Worse yet is the seeming lack of will to tackle the problem. The lack of restrictions and inconsistency of warning labels around products containing difluoroethane are as vexing as the Trojan Horse quality of this substance’s “packaging.”
Not only are parents often unaware of the dangers—or even existence—of dusting, but law enforcement often isn’t trained to recognize its effects. Even clinicians may be unfamiliar with dusting.
“This isn’t alcohol,” Sieff says. “You don’t need to have a fake ID. A 14-year-old can go and buy it off the shelf. Hell, they could buy a case of it if they want to—a pallet if they want to. It’s essentially a drug that has no dealer.”
Not only are parents often unaware of the dangers—or even existence—of dusting, but law enforcement often isn’t trained to recognize its effects. Even clinicians may be unfamiliar with dusting, or slow to make the connection to a chemical intoxicant, which can cost precious moments in a life-or-death situation.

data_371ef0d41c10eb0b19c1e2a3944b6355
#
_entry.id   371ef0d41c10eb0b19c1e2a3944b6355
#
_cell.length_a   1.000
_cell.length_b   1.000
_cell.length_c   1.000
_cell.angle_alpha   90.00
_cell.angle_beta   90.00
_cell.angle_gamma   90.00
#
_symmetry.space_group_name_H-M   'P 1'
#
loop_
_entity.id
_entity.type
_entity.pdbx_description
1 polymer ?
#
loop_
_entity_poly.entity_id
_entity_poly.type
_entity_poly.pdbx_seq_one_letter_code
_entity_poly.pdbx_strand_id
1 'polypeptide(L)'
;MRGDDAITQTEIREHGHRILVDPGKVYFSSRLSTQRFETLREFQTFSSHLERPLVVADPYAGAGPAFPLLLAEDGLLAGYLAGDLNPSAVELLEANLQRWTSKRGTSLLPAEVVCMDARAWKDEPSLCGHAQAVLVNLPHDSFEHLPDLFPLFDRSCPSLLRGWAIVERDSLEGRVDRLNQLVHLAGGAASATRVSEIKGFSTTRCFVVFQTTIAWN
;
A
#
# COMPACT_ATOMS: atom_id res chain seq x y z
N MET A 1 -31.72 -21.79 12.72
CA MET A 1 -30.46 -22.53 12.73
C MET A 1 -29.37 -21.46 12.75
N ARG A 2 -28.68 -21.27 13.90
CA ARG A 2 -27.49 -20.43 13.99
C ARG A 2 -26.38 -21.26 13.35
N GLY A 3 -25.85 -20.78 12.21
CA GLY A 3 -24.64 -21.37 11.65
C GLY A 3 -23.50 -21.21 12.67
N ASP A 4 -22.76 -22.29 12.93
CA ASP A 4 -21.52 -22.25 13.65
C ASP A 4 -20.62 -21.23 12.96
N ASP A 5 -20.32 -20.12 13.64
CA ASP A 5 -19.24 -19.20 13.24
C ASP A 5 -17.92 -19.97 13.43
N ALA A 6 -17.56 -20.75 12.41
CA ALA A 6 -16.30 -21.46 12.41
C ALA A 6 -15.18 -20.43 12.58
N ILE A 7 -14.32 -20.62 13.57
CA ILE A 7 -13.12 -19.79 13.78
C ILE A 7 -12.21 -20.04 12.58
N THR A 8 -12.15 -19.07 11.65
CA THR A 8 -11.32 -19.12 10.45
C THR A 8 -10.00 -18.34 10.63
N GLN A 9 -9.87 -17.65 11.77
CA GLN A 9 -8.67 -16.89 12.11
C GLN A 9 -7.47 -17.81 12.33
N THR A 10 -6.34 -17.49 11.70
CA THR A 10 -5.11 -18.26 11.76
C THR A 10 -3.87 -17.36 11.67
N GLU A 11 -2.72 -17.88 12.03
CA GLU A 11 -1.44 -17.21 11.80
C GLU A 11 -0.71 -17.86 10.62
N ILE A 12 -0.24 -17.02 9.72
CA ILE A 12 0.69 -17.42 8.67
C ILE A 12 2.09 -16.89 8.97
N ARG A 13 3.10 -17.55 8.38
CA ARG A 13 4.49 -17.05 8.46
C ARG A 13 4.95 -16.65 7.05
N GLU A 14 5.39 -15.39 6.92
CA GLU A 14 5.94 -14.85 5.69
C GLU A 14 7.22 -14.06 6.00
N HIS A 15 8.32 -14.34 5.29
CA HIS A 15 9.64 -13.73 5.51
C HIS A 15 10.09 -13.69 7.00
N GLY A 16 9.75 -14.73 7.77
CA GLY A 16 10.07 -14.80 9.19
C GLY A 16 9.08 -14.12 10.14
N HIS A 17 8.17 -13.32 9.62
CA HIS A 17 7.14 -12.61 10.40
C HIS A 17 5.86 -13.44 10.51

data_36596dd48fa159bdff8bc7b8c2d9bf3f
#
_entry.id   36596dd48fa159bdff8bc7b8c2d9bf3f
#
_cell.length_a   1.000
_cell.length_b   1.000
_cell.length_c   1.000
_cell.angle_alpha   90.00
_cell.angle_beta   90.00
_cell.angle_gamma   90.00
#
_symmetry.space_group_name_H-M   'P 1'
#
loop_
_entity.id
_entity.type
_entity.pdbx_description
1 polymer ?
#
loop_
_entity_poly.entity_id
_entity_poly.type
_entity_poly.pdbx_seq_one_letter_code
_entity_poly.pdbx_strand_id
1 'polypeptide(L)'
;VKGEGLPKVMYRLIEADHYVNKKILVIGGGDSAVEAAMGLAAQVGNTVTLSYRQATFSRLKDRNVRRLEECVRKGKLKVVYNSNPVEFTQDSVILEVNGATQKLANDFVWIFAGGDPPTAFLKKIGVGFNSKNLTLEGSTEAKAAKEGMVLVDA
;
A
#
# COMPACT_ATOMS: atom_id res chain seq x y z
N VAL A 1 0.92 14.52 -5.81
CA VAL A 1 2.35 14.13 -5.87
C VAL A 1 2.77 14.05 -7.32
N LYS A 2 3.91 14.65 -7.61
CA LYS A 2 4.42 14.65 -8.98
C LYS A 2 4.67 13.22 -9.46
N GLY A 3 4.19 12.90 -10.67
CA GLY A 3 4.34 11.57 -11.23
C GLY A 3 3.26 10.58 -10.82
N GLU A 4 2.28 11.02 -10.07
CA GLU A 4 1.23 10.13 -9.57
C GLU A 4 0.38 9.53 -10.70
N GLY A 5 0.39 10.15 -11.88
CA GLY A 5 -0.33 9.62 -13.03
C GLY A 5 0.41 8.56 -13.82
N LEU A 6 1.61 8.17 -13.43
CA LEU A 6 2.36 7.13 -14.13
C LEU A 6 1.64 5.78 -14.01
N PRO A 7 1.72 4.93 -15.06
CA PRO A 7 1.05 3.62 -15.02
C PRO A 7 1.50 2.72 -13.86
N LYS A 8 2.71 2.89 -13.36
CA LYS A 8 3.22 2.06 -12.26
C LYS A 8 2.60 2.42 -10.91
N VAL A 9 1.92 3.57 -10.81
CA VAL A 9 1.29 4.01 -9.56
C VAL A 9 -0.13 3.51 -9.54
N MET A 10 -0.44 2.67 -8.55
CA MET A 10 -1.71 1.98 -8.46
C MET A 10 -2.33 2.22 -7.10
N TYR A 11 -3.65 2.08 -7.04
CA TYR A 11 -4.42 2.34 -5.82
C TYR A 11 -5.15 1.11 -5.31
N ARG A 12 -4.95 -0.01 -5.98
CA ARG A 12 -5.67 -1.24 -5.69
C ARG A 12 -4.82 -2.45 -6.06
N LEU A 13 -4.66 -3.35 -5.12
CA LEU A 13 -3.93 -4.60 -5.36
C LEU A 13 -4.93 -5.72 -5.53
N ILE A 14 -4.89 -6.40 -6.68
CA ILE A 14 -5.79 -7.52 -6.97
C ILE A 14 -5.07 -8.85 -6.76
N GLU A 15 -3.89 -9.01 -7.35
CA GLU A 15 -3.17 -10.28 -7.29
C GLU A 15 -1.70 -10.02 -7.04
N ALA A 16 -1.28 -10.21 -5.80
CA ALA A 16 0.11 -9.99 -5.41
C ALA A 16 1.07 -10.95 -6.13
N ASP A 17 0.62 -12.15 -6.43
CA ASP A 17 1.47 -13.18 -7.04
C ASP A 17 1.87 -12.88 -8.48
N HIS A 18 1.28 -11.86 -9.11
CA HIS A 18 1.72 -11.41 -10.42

Sieff, whose Robins Kaplan firm secured a $590 million settlement from opioid manufacturers and distributors on behalf of three Tribal Nations earlier this year, says his clients want changes at the highest levels—most notably from manufacturers, who have long fought age restrictions on dusting products.
“They want, at a minimum, some sort of restriction of the sale of this product,” Sieff says. “These products are legalized drugs available to any person, regardless of age, 24 hours a day, seven days a week, for under 10 dollars, at any store—any Walmart, any Home Depot, any Lowe’s—and as much as they want.”
“And if they aren’t going to do it themselves,” the attorney says of the manufacturers of difluoroethane-based products, “then we’re going to help them find a way.”